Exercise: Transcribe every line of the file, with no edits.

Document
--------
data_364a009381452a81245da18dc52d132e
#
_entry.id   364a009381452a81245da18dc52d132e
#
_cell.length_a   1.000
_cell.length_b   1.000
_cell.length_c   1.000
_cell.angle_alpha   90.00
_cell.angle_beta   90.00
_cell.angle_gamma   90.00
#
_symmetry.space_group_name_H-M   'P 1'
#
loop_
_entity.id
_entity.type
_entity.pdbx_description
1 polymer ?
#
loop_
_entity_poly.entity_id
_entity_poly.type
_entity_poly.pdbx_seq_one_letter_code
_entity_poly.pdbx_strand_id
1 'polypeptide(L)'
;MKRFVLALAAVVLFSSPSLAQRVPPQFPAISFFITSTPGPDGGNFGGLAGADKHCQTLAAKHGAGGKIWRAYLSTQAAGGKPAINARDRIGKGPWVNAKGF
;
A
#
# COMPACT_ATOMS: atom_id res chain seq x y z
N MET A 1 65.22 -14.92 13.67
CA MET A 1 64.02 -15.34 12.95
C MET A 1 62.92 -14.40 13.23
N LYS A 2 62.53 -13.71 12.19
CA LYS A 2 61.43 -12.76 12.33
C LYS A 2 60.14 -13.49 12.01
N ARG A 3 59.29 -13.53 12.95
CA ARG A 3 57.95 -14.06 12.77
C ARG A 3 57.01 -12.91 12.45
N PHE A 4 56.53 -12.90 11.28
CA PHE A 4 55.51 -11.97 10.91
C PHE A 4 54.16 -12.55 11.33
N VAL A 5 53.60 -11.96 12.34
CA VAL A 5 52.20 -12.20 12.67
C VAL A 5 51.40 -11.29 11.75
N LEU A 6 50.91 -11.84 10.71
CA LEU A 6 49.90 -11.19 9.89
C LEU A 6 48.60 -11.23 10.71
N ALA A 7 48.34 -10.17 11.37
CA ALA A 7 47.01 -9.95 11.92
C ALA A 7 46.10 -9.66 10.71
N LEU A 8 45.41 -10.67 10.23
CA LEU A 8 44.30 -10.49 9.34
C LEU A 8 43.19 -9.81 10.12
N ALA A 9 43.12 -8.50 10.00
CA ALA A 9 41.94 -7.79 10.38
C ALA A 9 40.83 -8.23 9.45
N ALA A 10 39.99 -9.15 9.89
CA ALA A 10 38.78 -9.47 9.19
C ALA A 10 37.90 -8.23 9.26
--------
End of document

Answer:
data_364a009381452a81245da18dc52d132e
#
_entry.id   364a009381452a81245da18dc52d132e
#
_cell.length_a   1.000
_cell.length_b   1.000
_cell.length_c   1.000
_cell.angle_alpha   90.00
_cell.angle_beta   90.00
_cell.angle_gamma   90.00
#
_symmetry.space_group_name_H-M   'P 1'
#
loop_
_entity.id
_entity.type
_entity.pdbx_description
1 polymer ?
#
loop_
_entity_poly.entity_id
_entity_poly.type
_entity_poly.pdbx_seq_one_letter_code
_entity_poly.pdbx_strand_id
1 'polypeptide(L)'
;MKRFVLALAAVVLFSSPSLAQRVPPQFPAISFFITSTPGPDGGNFGGLAGADKHCQTLAAKHGAGGKIWRAYLSTQAAGGKPAINARDRIGKGPWVNAKGF
;
A
#
# COMPACT_ATOMS: atom_id res chain seq x y z
N MET A 1 65.22 -14.92 13.67
CA MET A 1 64.02 -15.34 12.95
C MET A 1 62.92 -14.40 13.23
N LYS A 2 62.53 -13.71 12.19
CA LYS A 2 61.43 -12.76 12.33
C LYS A 2 60.14 -13.49 12.01
N ARG A 3 59.29 -13.53 12.95
CA ARG A 3 57.95 -14.06 12.77
C ARG A 3 57.01 -12.91 12.45
N PHE A 4 56.53 -12.90 11.28
CA PHE A 4 55.51 -11.97 10.91
C PHE A 4 54.16 -12.55 11.33
N VAL A 5 53.60 -11.96 12.34
CA VAL A 5 52.20 -12.20 12.67
C VAL A 5 51.40 -11.29 11.75
N LEU A 6 50.91 -11.84 10.71
CA LEU A 6 49.90 -11.19 9.89
C LEU A 6 48.60 -11.23 10.71
N ALA A 7 48.34 -10.17 11.37
CA ALA A 7 47.01 -9.95 11.92
C ALA A 7 46.10 -9.66 10.71
N LEU A 8 45.41 -10.67 10.23
CA LEU A 8 44.30 -10.49 9.34
C LEU A 8 43.19 -9.81 10.12
N ALA A 9 43.12 -8.50 10.00
CA ALA A 9 41.94 -7.79 10.38
C ALA A 9 40.83 -8.23 9.45
N ALA A 10 39.99 -9.15 9.89
CA ALA A 10 38.78 -9.47 9.19
C ALA A 10 37.90 -8.23 9.26